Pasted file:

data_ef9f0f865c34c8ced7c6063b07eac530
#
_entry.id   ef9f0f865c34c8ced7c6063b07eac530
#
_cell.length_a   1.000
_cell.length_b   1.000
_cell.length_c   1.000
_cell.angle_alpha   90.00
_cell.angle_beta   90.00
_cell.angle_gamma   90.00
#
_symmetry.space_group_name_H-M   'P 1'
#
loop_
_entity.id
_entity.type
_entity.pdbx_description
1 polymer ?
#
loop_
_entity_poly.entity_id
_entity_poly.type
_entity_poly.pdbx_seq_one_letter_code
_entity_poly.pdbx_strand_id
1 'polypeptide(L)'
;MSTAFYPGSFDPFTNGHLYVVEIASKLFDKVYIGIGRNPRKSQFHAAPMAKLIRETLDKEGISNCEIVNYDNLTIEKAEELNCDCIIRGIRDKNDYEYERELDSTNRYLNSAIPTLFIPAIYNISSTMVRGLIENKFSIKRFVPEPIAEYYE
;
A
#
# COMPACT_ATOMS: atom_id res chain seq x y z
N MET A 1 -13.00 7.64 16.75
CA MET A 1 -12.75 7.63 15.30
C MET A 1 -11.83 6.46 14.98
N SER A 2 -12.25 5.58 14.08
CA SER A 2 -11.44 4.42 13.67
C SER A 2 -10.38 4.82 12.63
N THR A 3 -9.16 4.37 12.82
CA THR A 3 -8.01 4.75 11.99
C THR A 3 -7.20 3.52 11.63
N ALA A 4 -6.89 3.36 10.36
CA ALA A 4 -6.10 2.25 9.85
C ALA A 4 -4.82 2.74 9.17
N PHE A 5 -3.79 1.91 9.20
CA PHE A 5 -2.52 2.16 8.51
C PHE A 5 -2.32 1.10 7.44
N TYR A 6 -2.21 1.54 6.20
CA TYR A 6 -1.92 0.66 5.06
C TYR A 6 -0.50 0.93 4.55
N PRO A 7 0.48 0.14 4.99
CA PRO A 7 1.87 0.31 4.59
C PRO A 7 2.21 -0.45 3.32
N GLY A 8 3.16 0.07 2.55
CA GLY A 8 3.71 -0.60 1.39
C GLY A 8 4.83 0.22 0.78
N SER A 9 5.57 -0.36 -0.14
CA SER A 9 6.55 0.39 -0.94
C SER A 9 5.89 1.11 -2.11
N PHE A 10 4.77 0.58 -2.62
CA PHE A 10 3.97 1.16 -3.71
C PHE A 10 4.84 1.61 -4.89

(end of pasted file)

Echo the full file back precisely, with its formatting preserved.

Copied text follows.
data_ef9f0f865c34c8ced7c6063b07eac530
#
_entry.id   ef9f0f865c34c8ced7c6063b07eac530
#
_cell.length_a   1.000
_cell.length_b   1.000
_cell.length_c   1.000
_cell.angle_alpha   90.00
_cell.angle_beta   90.00
_cell.angle_gamma   90.00
#
_symmetry.space_group_name_H-M   'P 1'
#
loop_
_entity.id
_entity.type
_entity.pdbx_description
1 polymer ?
#
loop_
_entity_poly.entity_id
_entity_poly.type
_entity_poly.pdbx_seq_one_letter_code
_entity_poly.pdbx_strand_id
1 'polypeptide(L)'
;MSTAFYPGSFDPFTNGHLYVVEIASKLFDKVYIGIGRNPRKSQFHAAPMAKLIRETLDKEGISNCEIVNYDNLTIEKAEELNCDCIIRGIRDKNDYEYERELDSTNRYLNSAIPTLFIPAIYNISSTMVRGLIENKFSIKRFVPEPIAEYYE
;
A
#
# COMPACT_ATOMS: atom_id res chain seq x y z
N MET A 1 -13.00 7.64 16.75
CA MET A 1 -12.75 7.63 15.30
C MET A 1 -11.83 6.46 14.98
N SER A 2 -12.25 5.58 14.08
CA SER A 2 -11.44 4.42 13.67
C SER A 2 -10.38 4.82 12.63
N THR A 3 -9.16 4.37 12.82
CA THR A 3 -8.01 4.75 11.99
C THR A 3 -7.20 3.52 11.63
N ALA A 4 -6.89 3.36 10.36
CA ALA A 4 -6.10 2.25 9.85
C ALA A 4 -4.82 2.74 9.17
N PHE A 5 -3.79 1.91 9.20
CA PHE A 5 -2.52 2.16 8.51
C PHE A 5 -2.32 1.10 7.44
N TYR A 6 -2.21 1.54 6.20
CA TYR A 6 -1.92 0.66 5.06
C TYR A 6 -0.50 0.93 4.55
N PRO A 7 0.48 0.14 4.99
CA PRO A 7 1.87 0.31 4.59
C PRO A 7 2.21 -0.45 3.32
N GLY A 8 3.16 0.07 2.55
CA GLY A 8 3.71 -0.60 1.39
C GLY A 8 4.83 0.22 0.78
N SER A 9 5.57 -0.36 -0.14
CA SER A 9 6.55 0.39 -0.94
C SER A 9 5.89 1.11 -2.11
N PHE A 10 4.77 0.58 -2.62
CA PHE A 10 3.97 1.16 -3.71
C PHE A 10 4.84 1.61 -4.89